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Federal lawsuit seeks to reopen Minnesota churches on First Amendment grounds

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Photo by Tim Mossholder on Unsplash

Says Andy Mannix in the Star Tribune, “Two churches suing Minnesota Gov. Tim Walz over his stay-at-home order asked a judge on Monday to fully reopen places of worship, alleging the relaxed restrictions starting this week continue to violate their First Amendment rights. In a federal lawsuit, attorneys for the churches say Walz is ‘treating religious organizations as second-class citizens’ by limiting their services to 10 people while allowing more retailers and small businesses to open at 50% capacity.”

For KARE-TV, Jeremiah Jacobson says, “Minnesota’s Native American-owned and operated casinos are making plans to reopen for visitors, with one choosing to open immediately after the end of the state’s Stay at Home order. Prairie’s Edge Casino Resort in Granite Falls opened its doors at noon on Monday, May 18, the first day of Minnesota’s new Stay Safe MN order. … Meantime, the Shakopee Mdewakanton Sioux Community announced Mystic Lake and Little Six Casinos will reopen in Prior Lake on Tuesday, May 26.”

Kavita Kumar, John Ewoldt and Pam Louwagie write in the Star Tribune: “Foot traffic was mixed as shops across Minnesota were allowed to reopen Monday for the first time in two months. There were few customers at the stores along Grand Avenue in St. Paul. Same at the popular tourist shops in Duluth. At Rosedale Center, though, a small crowd waited for doors to open at 11 a.m. Some shoppers walked right back out when they saw that Foot Locker and many other stores were still closed.”

MPR’s Catharine Rickert writes: “These days, Dakota — the native language of the Prairie Island Indian Community — isn’t widely spoken. But the tribe is trying to change that and the pandemic has offered them an unusual opportunity to do so: by bringing language classes online, they’ve been able to reach more members than ever before.”

This from Randy Furst of the Star Tribune, “Low-income tenants in south Minneapolis will gain control of five apartment buildings from embattled ex-landlord Stephen Frenz, ending a bitter fight after complaints of substandard conditions and attempted evictions. The sale of the buildings in the Corcoran neighborhood on Monday means Frenz has lost or sold off all of the 60-plus apartment buildings he once owned in Minneapolis.”

At USA Today Kelly Tyko reports, “Days after filing for bankruptcy, J.C. Penney says it plans to close more than a fourth of its stores.  According to a document filed with the Securities and Exchanges Commission on Monday, approximately 29% of the retailer’s 846 stores, or 242 locations, will close between the current fiscal year and next fiscal year.  For the current fiscal year, which ends in February 2021, 192 stores are expected to close and then 50 in the next fiscal year, the document notes.”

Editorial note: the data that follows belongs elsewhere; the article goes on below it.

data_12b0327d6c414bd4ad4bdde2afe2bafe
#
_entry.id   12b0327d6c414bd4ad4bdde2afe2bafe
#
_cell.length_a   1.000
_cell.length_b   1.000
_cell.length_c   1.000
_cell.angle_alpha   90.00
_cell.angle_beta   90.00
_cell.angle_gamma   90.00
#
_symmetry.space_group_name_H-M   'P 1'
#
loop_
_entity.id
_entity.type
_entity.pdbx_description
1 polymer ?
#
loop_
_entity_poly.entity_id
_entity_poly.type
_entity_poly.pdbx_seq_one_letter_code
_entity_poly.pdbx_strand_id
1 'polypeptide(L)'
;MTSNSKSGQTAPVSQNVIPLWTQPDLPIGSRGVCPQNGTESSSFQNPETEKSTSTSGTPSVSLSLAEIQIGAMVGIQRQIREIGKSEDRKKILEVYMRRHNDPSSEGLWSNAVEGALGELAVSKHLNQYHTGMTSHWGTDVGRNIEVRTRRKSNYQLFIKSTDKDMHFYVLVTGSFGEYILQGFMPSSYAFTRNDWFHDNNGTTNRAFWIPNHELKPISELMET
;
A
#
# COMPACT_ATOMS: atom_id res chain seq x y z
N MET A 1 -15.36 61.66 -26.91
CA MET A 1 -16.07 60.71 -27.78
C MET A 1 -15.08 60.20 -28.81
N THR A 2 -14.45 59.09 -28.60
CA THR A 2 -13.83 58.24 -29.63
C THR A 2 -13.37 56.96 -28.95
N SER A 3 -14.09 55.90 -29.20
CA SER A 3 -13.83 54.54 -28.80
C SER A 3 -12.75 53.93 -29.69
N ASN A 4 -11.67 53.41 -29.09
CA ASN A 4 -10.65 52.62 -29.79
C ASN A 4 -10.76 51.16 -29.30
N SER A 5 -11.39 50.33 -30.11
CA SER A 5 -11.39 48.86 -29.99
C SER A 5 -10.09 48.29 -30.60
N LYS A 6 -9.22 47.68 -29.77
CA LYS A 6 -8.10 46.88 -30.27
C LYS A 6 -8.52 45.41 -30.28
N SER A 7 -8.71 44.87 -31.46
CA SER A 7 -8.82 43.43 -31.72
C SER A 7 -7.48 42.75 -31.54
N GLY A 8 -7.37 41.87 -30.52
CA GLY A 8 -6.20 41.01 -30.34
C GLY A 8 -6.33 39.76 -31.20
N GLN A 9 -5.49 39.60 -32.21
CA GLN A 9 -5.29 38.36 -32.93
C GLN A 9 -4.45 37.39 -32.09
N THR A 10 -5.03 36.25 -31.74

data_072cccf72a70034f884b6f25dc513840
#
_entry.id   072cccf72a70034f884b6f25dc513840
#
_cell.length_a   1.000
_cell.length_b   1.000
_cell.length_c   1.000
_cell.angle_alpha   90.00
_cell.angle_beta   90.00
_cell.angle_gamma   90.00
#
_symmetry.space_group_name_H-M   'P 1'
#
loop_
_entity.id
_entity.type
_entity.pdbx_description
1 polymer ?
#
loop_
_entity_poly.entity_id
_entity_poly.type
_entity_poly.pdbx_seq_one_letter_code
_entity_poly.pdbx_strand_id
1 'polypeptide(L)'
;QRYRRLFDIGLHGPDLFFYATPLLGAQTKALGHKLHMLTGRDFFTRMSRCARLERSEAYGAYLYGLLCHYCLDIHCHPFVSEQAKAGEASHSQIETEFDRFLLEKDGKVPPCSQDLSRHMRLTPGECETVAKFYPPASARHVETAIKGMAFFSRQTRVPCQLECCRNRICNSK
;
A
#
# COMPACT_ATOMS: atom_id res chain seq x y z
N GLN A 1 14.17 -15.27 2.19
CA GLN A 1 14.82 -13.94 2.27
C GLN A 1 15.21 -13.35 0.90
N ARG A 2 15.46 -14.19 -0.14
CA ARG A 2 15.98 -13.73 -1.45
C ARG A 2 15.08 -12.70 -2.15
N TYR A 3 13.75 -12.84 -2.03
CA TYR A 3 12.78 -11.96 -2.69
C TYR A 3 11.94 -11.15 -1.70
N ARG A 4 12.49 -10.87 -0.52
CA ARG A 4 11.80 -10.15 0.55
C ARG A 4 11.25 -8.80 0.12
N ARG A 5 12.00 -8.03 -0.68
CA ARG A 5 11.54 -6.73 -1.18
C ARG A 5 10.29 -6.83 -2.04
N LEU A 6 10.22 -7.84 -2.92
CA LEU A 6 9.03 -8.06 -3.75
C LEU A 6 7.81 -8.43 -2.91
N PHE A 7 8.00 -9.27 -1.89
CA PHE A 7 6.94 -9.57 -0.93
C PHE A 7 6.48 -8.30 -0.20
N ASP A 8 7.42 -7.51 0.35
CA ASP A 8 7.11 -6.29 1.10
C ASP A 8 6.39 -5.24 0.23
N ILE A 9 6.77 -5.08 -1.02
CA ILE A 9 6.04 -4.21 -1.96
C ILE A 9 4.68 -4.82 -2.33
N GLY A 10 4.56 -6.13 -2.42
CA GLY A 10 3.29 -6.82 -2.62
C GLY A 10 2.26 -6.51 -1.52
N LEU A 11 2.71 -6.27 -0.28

John Reinan and Stephen Montemayor of the Star Tribune write, “Wiping tears from his eyes, the owner of a Stearns County bar and restaurant told a disappointed crowd of supporters Monday that he wouldn’t be opening for business in defiance of a state order. … Just before the publicized noon opening, Stearns County Judge William Cashman issued a temporary restraining order blocking the Shady’s chain of six restaurants from opening for dine-in service Monday. Cashman ordered all parties to appear in court May 22 for a hearing on a lawsuit brought by Minnesota Attorney General Keith Ellison.”

In the Pioneer Press, Nick Ferraro says, “Cub Foods said Monday that all of its 63 stores in Minnesota would be returning to normal operating hours effective immediately. In addition, the Stillwater-based company has extended through June 6 the $2 per hour wage bonus for employees and the increase in overtime rates to double the new rate per hour.”

Also in the Pioneer Press, this from Kristi BelCamino, “Union workers at the St. Paul Hotel and St. Paul Grill received an email Saturday saying their jobs would be ‘permanently’ eliminated, although a union official cast doubt on the ‘permanently’ part. Christa Mello, a spokesperson from Minnesota Hospitality Union Local 17, said the only way the company could permanently terminate jobs under the union contract is if the hotel and grill are shutting their doors for good. Mello said she asked if that was happening on Friday and was told the hotel and grill were not closing.”

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